As of 2015, LinkedIn accounted for twice the number of talent acquisitions than social job network including Monster.com. According to a Jobvite 2014 survey, 23 percent of college graduates make LinkedIn their go-to social network to check out company culture and to look up contacts that are now employees of a potential employer. In fact, overall 40 percent of social job seekers used LinkedIn as their primary social network for career connections and employment opportunities.
With so many potential hires joining LinkedIn every year, are you fully utilizing LinkedIn’s recruiting features to capture the attention of top talent?
Here’s a few little-known tactics that might boost your recruitment efforts and optimize your connection on LinkedIn:
- Take Advantage of Showcase pages. If you already have a Company page, you can take it a step further. Some notable features include a two-column feed design perfect for attracting a distinct set of followers. For example, you could present a showcase page for each department like marketing, human resources, and even internship opportunities using a distinct showcase page for the promotion of a specific position. Another huge benefit is that as more job seekers rely on mobile connectivity, you can send updates directly to the feed notifying all your followers across tablet, desktop or phone.
With Showcase pages, you can actually save those career pages as a marketing tool promoting your employer’s brand and culture rather than link it to the Company page. Analytics are also available with showcase pages to identify trends, page traffic and what type of follower activities it might be generating. Showcase pages can easily be linked back to your company page for easy navigation; however, if you have multiple company pages, you can only link it back to one.
Other ways to utilize showcase pages might be to create a recruitment page that’s just for internal employees. Because of its feed design it’s perfect as a blog. You can share content like trends, news and other info that’s industry specific as often as you like.
- ABC = Always be Connecting. Of course, etiquette applies here, but the best way to reach out to someone is to take an interest in them and what they do. This works even for passive prospects who may not be looking initially. But before you even consider sending an InMail, take a look at their LI profile and get an idea of what interests them or where their passions lie. Check out their groups, do you belong to any of them? Maybe you’re both connected to a mutual acquaintance? Did you both work or go to school at one time in the same city, town or the same part of the country? Did you take the same certification course only at different times?
Look, the point is to seek common ground wherever you find it, and be sure to mention it in your invite message. Not only will they know you’re not a spammer, it could spark a conversation, and hopefully, an interview with a potential candidate. The worse that could come from your invite is no response or a polite refusal.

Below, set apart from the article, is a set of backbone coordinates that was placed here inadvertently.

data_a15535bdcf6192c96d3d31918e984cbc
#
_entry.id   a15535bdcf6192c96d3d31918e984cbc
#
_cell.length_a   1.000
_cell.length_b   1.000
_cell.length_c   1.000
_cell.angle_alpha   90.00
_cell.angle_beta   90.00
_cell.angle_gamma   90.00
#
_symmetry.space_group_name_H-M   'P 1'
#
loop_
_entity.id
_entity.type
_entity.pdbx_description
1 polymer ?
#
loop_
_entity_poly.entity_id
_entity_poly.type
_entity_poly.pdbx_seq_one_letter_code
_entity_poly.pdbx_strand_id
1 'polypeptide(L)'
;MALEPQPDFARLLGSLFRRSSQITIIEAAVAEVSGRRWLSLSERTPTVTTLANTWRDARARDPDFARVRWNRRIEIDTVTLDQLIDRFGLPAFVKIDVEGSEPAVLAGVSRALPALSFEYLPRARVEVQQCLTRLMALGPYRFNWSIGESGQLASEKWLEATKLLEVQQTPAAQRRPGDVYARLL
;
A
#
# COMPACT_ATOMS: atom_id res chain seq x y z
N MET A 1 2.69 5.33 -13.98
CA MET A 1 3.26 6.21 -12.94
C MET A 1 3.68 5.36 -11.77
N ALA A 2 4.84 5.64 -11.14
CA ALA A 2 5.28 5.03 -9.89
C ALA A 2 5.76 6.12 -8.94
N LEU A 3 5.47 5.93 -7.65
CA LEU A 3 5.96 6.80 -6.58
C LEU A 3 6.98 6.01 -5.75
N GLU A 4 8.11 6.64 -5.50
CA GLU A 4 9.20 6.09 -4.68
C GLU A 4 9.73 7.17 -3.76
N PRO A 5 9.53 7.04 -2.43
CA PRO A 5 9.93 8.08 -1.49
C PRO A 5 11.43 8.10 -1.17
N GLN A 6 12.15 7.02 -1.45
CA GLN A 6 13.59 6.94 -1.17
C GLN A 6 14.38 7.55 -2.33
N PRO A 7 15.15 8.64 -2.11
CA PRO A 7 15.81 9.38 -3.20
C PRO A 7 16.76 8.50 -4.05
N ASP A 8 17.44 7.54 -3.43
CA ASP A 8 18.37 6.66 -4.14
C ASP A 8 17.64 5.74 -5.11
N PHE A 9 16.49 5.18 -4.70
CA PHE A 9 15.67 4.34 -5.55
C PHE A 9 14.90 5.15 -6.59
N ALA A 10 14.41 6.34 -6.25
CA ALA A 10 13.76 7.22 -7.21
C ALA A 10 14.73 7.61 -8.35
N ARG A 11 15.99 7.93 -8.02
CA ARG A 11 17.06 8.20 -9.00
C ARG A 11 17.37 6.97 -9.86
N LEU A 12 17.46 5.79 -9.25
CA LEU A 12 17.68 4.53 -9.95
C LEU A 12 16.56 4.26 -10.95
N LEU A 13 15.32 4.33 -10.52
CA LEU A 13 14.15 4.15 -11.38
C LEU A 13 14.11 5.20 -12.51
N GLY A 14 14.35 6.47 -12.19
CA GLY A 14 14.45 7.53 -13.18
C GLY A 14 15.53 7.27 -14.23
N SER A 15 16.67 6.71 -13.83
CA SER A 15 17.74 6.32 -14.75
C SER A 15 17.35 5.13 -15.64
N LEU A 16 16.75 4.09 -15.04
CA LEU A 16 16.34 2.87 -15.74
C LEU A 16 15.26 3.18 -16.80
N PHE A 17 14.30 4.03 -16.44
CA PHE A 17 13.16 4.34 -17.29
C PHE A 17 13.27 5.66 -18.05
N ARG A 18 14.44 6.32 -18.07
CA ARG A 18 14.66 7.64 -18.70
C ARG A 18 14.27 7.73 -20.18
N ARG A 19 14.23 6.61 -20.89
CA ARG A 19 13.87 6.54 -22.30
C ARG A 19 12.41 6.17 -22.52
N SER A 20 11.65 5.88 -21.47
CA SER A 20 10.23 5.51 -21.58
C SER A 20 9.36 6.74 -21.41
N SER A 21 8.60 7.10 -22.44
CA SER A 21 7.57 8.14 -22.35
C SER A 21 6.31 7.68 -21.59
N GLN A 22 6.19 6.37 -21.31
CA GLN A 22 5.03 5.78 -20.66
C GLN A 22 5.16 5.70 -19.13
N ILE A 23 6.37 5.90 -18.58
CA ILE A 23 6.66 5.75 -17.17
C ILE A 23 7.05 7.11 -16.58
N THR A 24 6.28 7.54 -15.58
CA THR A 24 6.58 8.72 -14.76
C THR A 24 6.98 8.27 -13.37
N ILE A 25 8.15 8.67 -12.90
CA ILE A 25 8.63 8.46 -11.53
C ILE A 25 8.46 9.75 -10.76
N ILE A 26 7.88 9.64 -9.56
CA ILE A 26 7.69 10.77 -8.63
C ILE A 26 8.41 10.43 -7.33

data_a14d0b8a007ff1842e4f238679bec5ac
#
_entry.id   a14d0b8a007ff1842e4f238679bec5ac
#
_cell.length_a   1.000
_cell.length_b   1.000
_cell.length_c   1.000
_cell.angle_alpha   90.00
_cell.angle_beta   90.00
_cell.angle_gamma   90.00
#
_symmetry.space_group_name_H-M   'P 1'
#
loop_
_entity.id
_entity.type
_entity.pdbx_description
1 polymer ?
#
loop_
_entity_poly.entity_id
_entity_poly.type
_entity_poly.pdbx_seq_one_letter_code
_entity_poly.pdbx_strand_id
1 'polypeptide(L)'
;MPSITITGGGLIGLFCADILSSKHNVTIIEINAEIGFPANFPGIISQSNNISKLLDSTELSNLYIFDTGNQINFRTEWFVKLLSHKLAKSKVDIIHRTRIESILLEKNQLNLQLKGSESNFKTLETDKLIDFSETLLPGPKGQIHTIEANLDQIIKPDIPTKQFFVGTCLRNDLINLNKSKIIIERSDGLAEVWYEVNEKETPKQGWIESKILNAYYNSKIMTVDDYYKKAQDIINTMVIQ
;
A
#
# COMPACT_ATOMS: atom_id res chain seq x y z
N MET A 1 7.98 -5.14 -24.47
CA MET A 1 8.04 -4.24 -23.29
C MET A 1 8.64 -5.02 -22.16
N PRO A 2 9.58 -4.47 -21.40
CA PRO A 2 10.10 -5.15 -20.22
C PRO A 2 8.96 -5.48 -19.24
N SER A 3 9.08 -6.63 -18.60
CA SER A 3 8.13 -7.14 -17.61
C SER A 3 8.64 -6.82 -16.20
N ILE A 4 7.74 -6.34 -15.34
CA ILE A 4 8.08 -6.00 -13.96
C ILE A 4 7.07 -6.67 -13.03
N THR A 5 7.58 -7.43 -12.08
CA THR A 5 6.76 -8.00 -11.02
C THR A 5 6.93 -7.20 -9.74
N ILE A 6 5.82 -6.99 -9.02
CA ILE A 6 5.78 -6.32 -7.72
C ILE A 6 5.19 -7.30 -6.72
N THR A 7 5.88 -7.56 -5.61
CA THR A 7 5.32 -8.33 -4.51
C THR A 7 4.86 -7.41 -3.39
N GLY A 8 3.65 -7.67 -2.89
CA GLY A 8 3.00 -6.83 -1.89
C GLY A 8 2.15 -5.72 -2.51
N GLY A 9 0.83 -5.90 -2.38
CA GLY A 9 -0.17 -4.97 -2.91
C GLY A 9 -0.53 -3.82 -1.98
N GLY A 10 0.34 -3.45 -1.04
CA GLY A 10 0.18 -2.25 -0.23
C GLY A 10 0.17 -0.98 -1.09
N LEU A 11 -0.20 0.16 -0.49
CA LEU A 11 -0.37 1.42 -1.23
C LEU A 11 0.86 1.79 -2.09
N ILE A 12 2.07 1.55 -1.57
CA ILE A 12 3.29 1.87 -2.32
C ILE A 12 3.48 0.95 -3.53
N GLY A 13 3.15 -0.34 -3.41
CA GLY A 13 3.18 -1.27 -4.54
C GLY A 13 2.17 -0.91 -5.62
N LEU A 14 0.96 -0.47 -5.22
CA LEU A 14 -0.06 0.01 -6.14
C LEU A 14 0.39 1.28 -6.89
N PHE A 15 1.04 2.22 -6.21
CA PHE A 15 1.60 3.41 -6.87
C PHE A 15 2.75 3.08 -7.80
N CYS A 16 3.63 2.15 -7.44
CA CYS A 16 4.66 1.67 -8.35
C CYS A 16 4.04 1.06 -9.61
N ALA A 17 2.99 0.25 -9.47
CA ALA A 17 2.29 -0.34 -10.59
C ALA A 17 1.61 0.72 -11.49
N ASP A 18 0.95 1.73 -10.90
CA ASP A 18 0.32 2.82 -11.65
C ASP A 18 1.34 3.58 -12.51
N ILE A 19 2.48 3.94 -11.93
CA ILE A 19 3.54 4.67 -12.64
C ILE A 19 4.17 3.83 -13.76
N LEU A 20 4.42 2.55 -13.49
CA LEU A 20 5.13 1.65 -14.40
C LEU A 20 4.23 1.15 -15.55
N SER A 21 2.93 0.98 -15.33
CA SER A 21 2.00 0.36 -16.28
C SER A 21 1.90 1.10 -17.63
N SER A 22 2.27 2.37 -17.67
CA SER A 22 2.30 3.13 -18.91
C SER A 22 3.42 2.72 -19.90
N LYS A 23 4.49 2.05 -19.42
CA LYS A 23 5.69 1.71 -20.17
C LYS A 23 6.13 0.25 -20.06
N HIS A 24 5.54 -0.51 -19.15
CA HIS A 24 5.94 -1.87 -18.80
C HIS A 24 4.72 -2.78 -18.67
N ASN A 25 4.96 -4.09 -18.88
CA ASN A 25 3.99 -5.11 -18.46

- Join Groups related to your industry and interests. Sounds simple, right? Well it’s one thing to join and it’s another to be active within a group and that’s where the real effort can really work for you. To get your network growing, get involved in discussions with other like-minded people. Now you don’t have to join every group within your industry. All you need to do is be active in one or two groups, and only post quality content like industry events in your locale or your company’s current job openings. You’ll want to post regularly to make a difference, but the key here is to simply post about an open position and everyone within that group receives the message whether you connected to them or not. It’s another great way to connect with passive prospects. To further refine and target only those prospects that may be interested, perform a search using specific keywords that might appear their LinkedIn profile.
If you can’t find a group in your industry or interest, then start one. Share great content, company events and, of course, job vacancies. Be creative with your job announcement; talk about the job description but also say what makes the position unique and provide a little insight as to what it’s like to work at your company.
- Use Advanced Search. Sure it’s been said before and I’ll say it again. Search is your friend and Advanced Search is your friend for life. You already know how to search using keywords that appear in your connections’ profile, but with Advanced search you can further filter by school, industry, location and even work history. A paid LinkedIn account can give you even more search filter capabilities.
Organize Connections with Tags. From any connection’s profile page, selecting the Relationship tab and then the word Tag allows you to categorize your connections at the speed of light. For example, tagging current connections that have specific web development skills with a tag of, like ‘API’, allows you to display a list of potential candidate with special skills instantaneously. Current tags include classmates, colleagues and partners, but by creating your own set of tags you can efficiently keep track of potential prospects with a one or two-word search.
Have LinkedIn shortcuts that take the pain out of finding potential prospects? Tell us all about it in the comments below.